What are some of the frustrations of freelancing and how do you handle them?
Peter Brandvold: Honestly, there are very few. I wish I had better health insurance, but I’d rather be my own man than be someone else’s hammer in return for a steady paycheck and an insurance plan. Now, if I had kids to support and provide health care for, that might be a different story.
Sherry Monahan: The biggest frustration is not knowing how much work you’re going to get. That makes it hard to pay the bills. I know I have one consistent monthly job, so I use that as my constant.
Tom Piccirilli: The frustrations of being a full-time writer of fiction (“freelancing” is a term used to describe writers who do non-fiction articles for pay, which isn’t what I do) are many and varied. No real stability, no health-insurance, no 401k plans, no retirement benefits.
What’s the best part?
Peter Brandvold: Freedom, freedom, freedom. As long as I get my 2000 words in each day, I can pretty much do what I want. Sometimes I get those words in really early, and can take a long, long hike in the mountains, head off on some exploration in my pickup, or I can just sit out on the deck and watch the clouds go by. Or watch a good movie on the Westerns channel!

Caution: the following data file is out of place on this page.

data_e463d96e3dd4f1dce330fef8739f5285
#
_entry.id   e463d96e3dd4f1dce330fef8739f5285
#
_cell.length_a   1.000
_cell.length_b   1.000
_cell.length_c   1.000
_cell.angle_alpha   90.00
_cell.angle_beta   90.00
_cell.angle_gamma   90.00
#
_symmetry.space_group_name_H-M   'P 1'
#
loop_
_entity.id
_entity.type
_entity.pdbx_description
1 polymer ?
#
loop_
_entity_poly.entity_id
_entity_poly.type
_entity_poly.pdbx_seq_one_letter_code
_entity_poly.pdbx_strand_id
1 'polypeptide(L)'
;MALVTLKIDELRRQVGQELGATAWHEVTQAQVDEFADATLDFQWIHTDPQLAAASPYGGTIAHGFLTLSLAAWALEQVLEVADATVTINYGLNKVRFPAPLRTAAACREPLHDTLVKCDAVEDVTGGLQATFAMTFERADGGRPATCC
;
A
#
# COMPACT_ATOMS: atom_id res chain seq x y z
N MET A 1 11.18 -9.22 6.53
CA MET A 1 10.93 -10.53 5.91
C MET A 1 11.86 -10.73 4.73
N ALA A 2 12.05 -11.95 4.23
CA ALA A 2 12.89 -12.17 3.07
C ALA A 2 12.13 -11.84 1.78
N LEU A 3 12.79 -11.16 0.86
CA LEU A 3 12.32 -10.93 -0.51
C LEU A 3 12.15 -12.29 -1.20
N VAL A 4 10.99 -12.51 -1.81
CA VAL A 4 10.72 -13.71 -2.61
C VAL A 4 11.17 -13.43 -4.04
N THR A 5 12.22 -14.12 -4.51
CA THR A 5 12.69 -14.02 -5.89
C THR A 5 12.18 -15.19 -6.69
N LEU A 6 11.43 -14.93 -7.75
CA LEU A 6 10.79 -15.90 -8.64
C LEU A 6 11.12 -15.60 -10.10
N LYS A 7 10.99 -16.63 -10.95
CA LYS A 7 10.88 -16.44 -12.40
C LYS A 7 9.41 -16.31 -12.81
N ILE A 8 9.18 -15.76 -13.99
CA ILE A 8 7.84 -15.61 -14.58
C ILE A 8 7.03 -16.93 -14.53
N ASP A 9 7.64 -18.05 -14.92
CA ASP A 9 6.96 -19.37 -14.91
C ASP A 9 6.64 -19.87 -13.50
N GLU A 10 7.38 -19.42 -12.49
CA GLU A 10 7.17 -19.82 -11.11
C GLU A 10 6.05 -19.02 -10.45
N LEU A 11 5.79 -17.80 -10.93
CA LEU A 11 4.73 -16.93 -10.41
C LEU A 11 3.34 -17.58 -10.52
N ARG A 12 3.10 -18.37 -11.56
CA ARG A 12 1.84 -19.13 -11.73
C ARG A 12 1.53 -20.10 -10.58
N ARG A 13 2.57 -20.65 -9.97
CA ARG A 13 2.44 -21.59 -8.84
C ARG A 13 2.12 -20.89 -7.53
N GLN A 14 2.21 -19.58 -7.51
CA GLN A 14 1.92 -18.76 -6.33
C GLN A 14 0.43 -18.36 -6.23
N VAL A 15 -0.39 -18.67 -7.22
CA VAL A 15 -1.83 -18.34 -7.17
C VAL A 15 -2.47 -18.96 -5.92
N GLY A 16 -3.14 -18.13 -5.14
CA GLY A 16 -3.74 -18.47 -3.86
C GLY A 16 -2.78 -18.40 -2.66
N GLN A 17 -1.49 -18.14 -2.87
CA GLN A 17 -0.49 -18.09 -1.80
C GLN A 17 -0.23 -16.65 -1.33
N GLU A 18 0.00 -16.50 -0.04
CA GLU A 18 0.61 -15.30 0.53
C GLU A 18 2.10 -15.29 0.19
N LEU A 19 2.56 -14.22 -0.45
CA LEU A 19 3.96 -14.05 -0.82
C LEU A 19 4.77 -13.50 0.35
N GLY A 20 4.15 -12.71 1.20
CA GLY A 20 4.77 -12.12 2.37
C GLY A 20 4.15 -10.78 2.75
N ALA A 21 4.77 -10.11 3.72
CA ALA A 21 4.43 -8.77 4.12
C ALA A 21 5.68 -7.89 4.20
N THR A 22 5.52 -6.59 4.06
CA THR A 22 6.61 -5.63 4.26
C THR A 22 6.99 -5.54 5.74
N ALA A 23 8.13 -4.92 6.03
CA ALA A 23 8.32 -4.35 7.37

Sherry Monahan: The best part is being able to work from home, balance my projects as I like (as deadlines permit), and work on my book writing and genealogy research business. I love having the freedom to choose and be creative.
Tom Piccirilli: Nobody tells me what to do.
Is there a project that you simply couldn’t have pulled off if you’d been working at a full-time day job?
Peter Brandvold: I wrote my first three books while I was teaching. I wrote during office hours, just before and just after class, when I probably should have been preparing for class. So I was pretty distracted. But it worked, though I’m sure my teaching suffered. I wouldn’t want to do that for every book.
I’d have to say I couldn’t have written a third of the books I’ve written if I’d had a full-time job. I’d probably have had to write them on weekends or over the summer, and that would have been frustrating. Writing is something you need a quiet mind for, and working another job isn’t conducive to a quite mind.
Sherry Monahan: A few of them. I had a full-time job until 2008 and it was difficult trying to balance my life and my writing.
A salary… is it friend or foe?